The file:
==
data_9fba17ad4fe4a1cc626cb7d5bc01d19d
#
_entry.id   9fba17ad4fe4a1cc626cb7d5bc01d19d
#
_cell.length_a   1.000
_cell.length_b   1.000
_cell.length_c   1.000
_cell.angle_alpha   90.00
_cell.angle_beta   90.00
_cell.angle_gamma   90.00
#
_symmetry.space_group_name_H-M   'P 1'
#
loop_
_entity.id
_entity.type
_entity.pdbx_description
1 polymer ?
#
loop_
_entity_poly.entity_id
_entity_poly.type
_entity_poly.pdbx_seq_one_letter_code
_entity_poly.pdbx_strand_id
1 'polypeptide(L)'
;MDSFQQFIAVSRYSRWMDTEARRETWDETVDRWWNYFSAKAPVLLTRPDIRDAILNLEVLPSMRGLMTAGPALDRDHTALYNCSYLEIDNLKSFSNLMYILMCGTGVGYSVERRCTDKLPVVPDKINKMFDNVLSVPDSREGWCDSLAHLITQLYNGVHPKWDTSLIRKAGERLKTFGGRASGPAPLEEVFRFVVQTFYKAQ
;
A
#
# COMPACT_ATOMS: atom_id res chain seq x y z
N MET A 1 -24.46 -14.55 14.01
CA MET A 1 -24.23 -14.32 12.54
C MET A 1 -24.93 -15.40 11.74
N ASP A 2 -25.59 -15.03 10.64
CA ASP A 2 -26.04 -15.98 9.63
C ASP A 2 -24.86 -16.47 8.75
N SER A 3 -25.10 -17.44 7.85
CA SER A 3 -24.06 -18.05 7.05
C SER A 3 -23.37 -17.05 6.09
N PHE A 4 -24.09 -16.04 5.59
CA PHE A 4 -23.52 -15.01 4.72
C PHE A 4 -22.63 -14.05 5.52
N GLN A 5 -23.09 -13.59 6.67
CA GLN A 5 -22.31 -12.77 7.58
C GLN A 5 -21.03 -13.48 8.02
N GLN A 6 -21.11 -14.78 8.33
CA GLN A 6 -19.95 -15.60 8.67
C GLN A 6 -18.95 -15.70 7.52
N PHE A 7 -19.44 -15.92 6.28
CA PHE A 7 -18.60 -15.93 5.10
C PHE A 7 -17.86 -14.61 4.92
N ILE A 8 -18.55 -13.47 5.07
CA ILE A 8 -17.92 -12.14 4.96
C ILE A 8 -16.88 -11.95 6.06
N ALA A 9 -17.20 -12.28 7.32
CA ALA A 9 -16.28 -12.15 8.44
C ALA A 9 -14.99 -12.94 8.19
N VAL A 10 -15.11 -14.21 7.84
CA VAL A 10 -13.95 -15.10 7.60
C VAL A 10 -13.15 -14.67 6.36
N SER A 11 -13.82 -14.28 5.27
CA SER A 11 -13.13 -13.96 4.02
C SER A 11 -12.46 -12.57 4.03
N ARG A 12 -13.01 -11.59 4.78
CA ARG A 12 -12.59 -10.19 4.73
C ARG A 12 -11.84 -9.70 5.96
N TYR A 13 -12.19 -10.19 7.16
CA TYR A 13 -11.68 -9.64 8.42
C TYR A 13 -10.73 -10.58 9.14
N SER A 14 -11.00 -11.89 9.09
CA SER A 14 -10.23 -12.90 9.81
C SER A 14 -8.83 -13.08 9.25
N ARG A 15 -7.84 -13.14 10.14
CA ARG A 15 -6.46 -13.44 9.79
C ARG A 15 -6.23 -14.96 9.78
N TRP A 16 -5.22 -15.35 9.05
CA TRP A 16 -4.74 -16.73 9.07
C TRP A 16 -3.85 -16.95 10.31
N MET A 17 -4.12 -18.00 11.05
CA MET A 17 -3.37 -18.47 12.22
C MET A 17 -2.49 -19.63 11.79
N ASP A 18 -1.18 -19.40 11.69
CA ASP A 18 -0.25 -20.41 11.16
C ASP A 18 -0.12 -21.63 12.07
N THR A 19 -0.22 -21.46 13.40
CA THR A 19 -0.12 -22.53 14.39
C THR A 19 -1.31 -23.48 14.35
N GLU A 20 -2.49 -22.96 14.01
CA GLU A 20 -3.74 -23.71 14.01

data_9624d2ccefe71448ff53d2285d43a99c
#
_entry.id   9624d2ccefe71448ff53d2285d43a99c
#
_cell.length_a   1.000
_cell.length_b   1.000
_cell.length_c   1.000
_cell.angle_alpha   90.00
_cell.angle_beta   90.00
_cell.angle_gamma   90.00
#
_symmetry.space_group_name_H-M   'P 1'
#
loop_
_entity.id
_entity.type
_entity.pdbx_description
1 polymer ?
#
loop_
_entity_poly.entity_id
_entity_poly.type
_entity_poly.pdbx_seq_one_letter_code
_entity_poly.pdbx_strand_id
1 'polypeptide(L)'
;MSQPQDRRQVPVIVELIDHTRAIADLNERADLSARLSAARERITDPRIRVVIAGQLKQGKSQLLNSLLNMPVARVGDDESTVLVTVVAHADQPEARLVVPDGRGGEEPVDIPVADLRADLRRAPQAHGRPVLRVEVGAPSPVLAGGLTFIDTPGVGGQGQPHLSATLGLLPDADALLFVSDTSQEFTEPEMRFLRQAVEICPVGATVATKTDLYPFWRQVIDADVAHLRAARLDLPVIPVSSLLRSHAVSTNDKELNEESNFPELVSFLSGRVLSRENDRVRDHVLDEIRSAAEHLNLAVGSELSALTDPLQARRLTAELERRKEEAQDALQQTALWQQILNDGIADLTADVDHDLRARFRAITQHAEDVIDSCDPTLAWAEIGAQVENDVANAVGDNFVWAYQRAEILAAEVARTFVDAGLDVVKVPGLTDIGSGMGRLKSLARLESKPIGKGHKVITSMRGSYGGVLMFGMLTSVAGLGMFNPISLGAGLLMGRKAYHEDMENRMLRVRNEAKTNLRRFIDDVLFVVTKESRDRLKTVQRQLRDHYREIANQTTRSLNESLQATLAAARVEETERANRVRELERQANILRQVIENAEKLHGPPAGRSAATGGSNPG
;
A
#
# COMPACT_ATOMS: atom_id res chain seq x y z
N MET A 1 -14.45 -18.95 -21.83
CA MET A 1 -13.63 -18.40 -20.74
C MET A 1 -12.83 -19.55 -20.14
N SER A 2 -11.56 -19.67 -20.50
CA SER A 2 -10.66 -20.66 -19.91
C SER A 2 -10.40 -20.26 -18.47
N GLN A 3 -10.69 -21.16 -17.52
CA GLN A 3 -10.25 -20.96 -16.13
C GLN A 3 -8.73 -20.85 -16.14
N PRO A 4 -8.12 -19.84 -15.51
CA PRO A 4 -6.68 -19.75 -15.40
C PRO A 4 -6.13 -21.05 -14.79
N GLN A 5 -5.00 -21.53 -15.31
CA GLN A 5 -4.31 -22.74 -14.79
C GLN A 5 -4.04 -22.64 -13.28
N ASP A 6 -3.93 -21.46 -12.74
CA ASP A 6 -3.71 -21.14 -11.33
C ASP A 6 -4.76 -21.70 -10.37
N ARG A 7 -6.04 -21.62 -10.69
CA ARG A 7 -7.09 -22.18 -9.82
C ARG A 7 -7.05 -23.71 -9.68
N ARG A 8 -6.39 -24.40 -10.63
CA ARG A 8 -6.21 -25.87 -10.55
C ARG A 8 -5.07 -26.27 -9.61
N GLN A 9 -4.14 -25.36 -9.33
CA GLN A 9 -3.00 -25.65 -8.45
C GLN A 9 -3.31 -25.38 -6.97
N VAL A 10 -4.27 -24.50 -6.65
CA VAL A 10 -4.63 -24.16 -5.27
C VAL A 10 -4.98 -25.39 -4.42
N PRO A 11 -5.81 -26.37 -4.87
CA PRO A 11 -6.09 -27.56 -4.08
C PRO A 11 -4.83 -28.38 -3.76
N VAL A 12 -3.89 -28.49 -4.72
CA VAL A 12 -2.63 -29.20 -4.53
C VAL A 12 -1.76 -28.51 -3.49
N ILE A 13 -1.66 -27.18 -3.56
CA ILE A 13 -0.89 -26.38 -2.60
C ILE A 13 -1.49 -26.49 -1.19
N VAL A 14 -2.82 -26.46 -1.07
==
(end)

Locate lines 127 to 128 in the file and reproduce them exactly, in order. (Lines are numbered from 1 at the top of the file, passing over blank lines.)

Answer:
CA GLN A 3 -10.25 -20.96 -16.13
C GLN A 3 -8.73 -20.85 -16.14